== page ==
A few hours later we were sitting down to a frittata. (The girls, egg-haters both, had chili that had been thawed from the freezer.) I figured it would be a bare-bones, clean-the-fridge kind of frittata, but as soon as I had a bite, I tasted it. Bentons! How could I have forgotten? The country ham that I gave Andy for Christmas. The country ham that, when you have it around, means you are never far from a really tasty dinner. The country ham from Tennessee that David Chang and Sean Brock use in their (internationally-acclaimed) restaurant kitchens and that our friend Sean (different Sean) first shipped to us a few years ago as a thank-you gift. The ham that we keep in our freezer and deploy in the smallest amounts whenever we need a hit of smoke or depth — in pea soup, white bean soup, pasta with peas. The stuff is good. The stuff means we’re in for a treat. The stuff would make a great Valentine’s Day gift for someone you love a whole lot.*
*The waiting list can sometimes be long, your Valentine may have to be willing to accept a late gift. Also, no one’s going to stop you from ordering their bacon either.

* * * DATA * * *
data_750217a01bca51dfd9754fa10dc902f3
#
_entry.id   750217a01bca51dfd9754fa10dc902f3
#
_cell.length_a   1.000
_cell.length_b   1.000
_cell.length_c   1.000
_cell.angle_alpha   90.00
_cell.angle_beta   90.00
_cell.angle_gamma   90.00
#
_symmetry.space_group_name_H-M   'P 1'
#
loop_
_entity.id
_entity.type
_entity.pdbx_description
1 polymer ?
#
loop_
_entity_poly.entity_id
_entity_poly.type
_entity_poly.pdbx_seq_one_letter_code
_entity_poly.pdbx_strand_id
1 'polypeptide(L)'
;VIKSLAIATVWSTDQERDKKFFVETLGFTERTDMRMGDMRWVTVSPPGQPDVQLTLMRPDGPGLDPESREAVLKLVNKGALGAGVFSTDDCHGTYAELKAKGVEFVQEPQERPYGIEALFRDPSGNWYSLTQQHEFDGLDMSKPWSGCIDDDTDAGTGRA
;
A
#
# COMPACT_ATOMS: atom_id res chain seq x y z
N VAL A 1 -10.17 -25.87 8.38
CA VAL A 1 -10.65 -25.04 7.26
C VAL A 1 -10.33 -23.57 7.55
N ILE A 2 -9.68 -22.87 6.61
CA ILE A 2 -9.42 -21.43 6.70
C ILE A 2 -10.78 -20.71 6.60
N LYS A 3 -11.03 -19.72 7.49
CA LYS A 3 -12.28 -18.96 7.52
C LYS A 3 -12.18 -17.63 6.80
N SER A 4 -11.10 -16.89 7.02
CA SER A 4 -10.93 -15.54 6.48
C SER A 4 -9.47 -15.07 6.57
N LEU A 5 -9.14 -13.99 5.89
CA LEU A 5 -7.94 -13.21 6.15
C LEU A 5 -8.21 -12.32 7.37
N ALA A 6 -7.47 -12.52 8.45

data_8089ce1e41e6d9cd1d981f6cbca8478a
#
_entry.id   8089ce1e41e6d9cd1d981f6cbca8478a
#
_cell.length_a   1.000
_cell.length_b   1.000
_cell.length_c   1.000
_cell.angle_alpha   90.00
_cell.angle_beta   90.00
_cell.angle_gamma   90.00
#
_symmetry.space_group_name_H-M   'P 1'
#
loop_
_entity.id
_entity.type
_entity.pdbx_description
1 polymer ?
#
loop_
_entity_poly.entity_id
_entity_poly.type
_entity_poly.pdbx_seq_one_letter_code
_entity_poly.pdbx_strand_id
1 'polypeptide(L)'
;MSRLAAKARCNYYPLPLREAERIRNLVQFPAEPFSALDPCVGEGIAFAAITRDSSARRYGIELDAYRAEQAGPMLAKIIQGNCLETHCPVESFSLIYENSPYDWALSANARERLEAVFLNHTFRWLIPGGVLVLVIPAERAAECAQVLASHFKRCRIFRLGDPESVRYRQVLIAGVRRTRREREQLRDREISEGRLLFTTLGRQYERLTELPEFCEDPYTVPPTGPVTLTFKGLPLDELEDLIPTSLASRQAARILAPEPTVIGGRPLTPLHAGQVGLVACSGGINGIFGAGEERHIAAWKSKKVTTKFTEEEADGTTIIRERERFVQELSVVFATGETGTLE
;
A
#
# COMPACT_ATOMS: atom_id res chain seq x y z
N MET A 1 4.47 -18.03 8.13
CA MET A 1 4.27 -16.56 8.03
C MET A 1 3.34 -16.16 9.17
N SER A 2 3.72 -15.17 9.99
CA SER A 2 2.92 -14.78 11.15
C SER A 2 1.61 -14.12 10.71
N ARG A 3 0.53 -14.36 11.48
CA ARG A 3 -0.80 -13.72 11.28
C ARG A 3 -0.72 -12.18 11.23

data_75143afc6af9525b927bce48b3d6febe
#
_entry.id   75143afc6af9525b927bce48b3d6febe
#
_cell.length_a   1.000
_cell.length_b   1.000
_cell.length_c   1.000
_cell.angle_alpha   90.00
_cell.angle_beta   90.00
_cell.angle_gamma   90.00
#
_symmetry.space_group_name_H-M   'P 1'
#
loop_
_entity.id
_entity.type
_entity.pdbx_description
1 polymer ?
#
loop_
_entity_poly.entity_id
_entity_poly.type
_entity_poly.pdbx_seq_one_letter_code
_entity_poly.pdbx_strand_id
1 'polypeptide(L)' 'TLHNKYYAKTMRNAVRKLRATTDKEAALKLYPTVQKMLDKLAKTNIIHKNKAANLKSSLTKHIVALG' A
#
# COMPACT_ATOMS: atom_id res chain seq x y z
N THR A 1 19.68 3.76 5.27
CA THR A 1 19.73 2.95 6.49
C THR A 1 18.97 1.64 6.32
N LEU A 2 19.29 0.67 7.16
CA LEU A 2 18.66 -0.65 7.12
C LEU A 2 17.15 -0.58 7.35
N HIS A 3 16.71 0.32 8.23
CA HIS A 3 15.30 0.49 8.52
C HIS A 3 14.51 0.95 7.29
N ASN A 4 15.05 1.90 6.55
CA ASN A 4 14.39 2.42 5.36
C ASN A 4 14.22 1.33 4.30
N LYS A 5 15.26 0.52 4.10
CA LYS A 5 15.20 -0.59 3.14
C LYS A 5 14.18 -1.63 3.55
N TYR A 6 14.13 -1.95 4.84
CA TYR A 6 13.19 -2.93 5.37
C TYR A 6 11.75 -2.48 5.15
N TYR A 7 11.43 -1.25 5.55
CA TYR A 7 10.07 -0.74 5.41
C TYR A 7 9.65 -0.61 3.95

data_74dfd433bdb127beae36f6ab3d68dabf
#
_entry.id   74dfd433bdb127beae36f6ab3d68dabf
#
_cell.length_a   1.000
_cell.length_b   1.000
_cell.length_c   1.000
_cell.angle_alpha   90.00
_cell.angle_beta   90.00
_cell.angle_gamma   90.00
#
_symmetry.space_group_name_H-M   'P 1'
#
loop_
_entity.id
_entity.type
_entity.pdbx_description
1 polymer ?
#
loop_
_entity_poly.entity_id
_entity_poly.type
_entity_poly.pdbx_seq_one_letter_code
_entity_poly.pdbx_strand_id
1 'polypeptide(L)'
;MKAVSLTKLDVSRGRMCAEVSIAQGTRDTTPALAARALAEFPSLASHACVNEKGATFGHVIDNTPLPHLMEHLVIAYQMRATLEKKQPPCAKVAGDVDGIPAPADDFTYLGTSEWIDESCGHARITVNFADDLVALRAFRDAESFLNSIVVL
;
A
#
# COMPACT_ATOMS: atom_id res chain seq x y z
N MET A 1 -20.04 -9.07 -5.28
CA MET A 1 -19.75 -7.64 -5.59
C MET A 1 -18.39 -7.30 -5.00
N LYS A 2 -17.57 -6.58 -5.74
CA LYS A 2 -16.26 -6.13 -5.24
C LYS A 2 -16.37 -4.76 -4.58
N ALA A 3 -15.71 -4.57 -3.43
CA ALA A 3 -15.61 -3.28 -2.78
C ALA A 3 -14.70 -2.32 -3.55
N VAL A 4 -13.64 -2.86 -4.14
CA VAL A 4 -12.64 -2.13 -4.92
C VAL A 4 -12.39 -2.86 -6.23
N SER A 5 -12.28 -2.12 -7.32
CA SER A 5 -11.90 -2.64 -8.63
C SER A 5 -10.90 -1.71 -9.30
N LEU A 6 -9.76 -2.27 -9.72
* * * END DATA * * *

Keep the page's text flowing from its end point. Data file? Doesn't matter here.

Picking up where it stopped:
P.S. Speaking of Valentine’s Day, just one-clicked two of these.
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Tags:bentons bacon·bentons country ham
“I’m tired of pretending.”
These were the words I heard from my husband while we sat by the edge of an closed-for-the-season swimming pool in South Carolina over the holiday break. The kids were getting dressed in the locker room after an hour on the tennis court. It was the last week of December and the sun was white in the lonely winter sky.
“Really?” I say. “So that’s it? Fifteen years of marriage and I find this out now?”
“Well, this is important — it’s our first vacation dinner and I don’t want to ruin it by pretending that I like what’s on the table.”